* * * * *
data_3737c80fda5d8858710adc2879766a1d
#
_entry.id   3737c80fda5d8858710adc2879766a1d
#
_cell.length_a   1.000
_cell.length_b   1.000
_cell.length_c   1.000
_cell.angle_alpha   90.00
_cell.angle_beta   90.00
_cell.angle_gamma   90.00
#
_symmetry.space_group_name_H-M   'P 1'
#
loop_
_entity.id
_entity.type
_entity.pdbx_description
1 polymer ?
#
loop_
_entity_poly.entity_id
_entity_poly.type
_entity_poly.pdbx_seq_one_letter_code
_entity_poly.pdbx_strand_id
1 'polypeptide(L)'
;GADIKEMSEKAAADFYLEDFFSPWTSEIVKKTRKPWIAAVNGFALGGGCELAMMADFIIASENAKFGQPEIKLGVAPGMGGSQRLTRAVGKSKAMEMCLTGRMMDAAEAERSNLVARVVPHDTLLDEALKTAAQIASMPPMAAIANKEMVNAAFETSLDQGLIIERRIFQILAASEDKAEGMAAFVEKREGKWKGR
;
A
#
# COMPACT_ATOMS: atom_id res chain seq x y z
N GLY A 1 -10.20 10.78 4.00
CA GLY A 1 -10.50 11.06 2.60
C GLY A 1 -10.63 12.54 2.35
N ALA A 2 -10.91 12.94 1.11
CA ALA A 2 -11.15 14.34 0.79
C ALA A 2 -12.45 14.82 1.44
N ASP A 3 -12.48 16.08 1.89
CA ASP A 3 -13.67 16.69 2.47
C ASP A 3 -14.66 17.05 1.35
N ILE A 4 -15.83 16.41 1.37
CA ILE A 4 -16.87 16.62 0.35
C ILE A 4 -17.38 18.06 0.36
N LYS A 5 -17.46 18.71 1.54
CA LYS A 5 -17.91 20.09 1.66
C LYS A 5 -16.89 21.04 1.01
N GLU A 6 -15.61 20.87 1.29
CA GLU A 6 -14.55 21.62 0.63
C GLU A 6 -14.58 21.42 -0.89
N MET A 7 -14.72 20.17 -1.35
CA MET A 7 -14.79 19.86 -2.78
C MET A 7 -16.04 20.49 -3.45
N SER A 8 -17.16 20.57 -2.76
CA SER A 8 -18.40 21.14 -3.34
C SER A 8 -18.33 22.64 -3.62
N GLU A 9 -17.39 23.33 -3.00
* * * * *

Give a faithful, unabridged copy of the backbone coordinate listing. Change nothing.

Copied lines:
data_3737c80fda5d8858710adc2879766a1d
#
_entry.id   3737c80fda5d8858710adc2879766a1d
#
_cell.length_a   1.000
_cell.length_b   1.000
_cell.length_c   1.000
_cell.angle_alpha   90.00
_cell.angle_beta   90.00
_cell.angle_gamma   90.00
#
_symmetry.space_group_name_H-M   'P 1'
#
loop_
_entity.id
_entity.type
_entity.pdbx_description
1 polymer ?
#
loop_
_entity_poly.entity_id
_entity_poly.type
_entity_poly.pdbx_seq_one_letter_code
_entity_poly.pdbx_strand_id
1 'polypeptide(L)'
;GADIKEMSEKAAADFYLEDFFSPWTSEIVKKTRKPWIAAVNGFALGGGCELAMMADFIIASENAKFGQPEIKLGVAPGMGGSQRLTRAVGKSKAMEMCLTGRMMDAAEAERSNLVARVVPHDTLLDEALKTAAQIASMPPMAAIANKEMVNAAFETSLDQGLIIERRIFQILAASEDKAEGMAAFVEKREGKWKGR
;
A
#
# COMPACT_ATOMS: atom_id res chain seq x y z
N GLY A 1 -10.20 10.78 4.00
CA GLY A 1 -10.50 11.06 2.60
C GLY A 1 -10.63 12.54 2.35
N ALA A 2 -10.91 12.94 1.11
CA ALA A 2 -11.15 14.34 0.79
C ALA A 2 -12.45 14.82 1.44
N ASP A 3 -12.48 16.08 1.89
CA ASP A 3 -13.67 16.69 2.47
C ASP A 3 -14.66 17.05 1.35
N ILE A 4 -15.83 16.41 1.37
CA ILE A 4 -16.87 16.62 0.35
C ILE A 4 -17.38 18.06 0.36
N LYS A 5 -17.46 18.71 1.54
CA LYS A 5 -17.91 20.09 1.66
C LYS A 5 -16.89 21.04 1.01
N GLU A 6 -15.61 20.87 1.29
CA GLU A 6 -14.55 21.62 0.63
C GLU A 6 -14.58 21.42 -0.89
N MET A 7 -14.72 20.17 -1.35
CA MET A 7 -14.79 19.86 -2.78
C MET A 7 -16.04 20.49 -3.45
N SER A 8 -17.16 20.57 -2.76
CA SER A 8 -18.40 21.14 -3.34
C SER A 8 -18.33 22.64 -3.62
N GLU A 9 -17.39 23.33 -3.00